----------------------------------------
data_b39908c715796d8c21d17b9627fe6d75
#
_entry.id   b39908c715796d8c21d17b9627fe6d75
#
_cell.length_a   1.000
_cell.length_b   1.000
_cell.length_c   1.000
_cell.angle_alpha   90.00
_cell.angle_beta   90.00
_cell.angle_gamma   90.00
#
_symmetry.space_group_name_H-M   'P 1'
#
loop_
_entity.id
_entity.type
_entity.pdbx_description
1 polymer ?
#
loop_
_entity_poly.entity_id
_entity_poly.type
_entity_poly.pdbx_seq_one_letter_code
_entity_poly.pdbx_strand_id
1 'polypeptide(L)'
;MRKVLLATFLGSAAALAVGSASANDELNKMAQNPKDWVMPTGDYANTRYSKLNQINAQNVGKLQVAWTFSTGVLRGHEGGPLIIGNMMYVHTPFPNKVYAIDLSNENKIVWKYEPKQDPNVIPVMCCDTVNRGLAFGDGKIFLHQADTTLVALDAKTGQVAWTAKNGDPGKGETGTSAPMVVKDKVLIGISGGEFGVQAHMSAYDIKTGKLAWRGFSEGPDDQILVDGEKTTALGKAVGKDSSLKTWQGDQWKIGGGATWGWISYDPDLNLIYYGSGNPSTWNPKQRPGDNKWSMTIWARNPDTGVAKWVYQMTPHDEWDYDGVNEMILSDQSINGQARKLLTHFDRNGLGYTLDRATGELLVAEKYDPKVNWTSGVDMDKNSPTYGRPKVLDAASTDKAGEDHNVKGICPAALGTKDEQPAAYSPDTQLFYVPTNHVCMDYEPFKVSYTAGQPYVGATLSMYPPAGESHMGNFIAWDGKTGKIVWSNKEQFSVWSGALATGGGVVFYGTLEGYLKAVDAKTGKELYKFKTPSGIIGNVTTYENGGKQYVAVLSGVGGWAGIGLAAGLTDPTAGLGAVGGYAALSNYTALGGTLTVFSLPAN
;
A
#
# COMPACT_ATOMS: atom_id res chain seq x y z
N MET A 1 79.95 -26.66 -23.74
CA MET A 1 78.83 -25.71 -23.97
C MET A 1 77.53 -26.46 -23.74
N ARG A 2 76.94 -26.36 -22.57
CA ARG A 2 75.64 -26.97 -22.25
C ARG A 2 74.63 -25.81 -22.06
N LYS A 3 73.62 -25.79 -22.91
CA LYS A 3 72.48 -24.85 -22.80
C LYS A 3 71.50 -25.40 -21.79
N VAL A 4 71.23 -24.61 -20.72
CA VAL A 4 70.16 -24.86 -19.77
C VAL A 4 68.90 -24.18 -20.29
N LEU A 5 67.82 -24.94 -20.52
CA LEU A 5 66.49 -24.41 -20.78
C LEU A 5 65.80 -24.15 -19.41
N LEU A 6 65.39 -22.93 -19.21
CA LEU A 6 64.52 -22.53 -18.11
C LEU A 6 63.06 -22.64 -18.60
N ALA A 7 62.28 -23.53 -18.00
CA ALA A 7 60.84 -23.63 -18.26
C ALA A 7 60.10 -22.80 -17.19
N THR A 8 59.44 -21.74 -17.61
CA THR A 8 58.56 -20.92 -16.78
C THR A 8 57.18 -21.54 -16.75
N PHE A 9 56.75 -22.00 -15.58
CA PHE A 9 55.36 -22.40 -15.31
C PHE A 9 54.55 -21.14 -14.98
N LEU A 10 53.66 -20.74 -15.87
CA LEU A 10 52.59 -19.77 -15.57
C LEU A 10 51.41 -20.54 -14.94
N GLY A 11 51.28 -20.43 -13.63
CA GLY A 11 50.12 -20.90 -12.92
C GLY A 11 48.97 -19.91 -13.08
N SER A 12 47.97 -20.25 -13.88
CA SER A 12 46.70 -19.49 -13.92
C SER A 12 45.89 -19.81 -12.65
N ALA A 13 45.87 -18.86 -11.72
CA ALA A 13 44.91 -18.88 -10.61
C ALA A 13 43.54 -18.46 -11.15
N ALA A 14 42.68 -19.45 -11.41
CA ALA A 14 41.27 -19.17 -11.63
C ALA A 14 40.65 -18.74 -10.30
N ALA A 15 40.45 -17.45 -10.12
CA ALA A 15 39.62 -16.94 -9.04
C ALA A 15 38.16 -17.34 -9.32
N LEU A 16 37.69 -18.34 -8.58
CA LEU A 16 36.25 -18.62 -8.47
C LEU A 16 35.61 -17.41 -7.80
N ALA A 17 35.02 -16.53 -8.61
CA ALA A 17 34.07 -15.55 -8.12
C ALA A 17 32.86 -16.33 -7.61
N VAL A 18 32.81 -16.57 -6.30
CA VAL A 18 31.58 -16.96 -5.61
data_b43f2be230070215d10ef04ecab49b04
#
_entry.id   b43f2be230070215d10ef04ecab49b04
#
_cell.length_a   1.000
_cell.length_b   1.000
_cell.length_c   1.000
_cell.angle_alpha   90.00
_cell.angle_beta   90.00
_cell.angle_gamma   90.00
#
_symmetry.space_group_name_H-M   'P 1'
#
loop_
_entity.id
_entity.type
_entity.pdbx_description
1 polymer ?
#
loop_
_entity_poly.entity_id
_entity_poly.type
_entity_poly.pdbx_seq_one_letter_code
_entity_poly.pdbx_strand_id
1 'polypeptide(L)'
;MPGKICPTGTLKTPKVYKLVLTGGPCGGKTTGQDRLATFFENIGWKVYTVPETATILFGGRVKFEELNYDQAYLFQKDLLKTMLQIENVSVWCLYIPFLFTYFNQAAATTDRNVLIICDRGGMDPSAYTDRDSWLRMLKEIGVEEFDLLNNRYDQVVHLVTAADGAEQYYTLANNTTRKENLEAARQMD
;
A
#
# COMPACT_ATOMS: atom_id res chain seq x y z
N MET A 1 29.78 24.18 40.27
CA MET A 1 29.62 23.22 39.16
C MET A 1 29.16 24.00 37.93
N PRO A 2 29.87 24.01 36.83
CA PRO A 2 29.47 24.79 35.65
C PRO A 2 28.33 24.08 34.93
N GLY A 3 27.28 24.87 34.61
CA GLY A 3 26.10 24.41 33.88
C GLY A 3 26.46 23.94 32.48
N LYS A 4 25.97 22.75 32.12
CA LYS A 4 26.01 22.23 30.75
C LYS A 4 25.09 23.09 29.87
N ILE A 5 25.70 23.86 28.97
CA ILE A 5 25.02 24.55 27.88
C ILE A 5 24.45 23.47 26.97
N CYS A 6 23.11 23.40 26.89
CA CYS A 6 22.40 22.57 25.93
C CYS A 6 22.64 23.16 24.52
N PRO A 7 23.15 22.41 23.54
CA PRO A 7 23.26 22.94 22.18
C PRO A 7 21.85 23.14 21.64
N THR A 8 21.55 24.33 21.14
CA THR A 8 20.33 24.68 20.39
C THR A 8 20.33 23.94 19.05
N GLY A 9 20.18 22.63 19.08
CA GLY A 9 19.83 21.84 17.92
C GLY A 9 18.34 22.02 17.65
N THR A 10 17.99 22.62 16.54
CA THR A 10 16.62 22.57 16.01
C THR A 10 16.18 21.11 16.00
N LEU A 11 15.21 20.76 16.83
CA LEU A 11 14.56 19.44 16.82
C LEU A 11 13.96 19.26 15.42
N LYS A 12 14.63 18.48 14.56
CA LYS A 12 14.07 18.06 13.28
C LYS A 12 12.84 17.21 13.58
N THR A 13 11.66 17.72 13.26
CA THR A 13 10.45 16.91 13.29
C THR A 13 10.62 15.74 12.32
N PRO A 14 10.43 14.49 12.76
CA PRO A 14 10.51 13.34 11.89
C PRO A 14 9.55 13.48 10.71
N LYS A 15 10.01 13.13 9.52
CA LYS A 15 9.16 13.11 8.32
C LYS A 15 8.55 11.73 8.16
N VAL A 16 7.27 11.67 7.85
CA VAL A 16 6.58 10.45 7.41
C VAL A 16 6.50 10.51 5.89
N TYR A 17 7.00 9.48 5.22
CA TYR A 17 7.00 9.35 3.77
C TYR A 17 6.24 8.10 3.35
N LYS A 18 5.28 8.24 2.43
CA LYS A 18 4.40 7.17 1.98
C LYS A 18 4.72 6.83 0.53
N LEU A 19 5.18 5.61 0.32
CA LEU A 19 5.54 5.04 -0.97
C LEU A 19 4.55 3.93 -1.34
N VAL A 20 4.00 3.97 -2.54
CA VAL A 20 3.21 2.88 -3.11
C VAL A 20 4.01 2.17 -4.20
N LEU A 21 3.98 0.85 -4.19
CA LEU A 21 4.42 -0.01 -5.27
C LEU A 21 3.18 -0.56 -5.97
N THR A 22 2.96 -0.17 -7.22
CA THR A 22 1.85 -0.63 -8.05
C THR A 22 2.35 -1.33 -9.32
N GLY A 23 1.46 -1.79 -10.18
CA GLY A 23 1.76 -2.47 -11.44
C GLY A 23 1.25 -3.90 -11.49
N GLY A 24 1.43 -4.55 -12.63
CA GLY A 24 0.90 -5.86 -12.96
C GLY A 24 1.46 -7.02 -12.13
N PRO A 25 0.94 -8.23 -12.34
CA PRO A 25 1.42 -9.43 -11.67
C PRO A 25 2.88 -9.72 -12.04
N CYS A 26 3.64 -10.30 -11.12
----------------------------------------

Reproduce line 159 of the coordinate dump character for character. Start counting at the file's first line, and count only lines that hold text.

N VAL A 16 7.27 11.67 7.85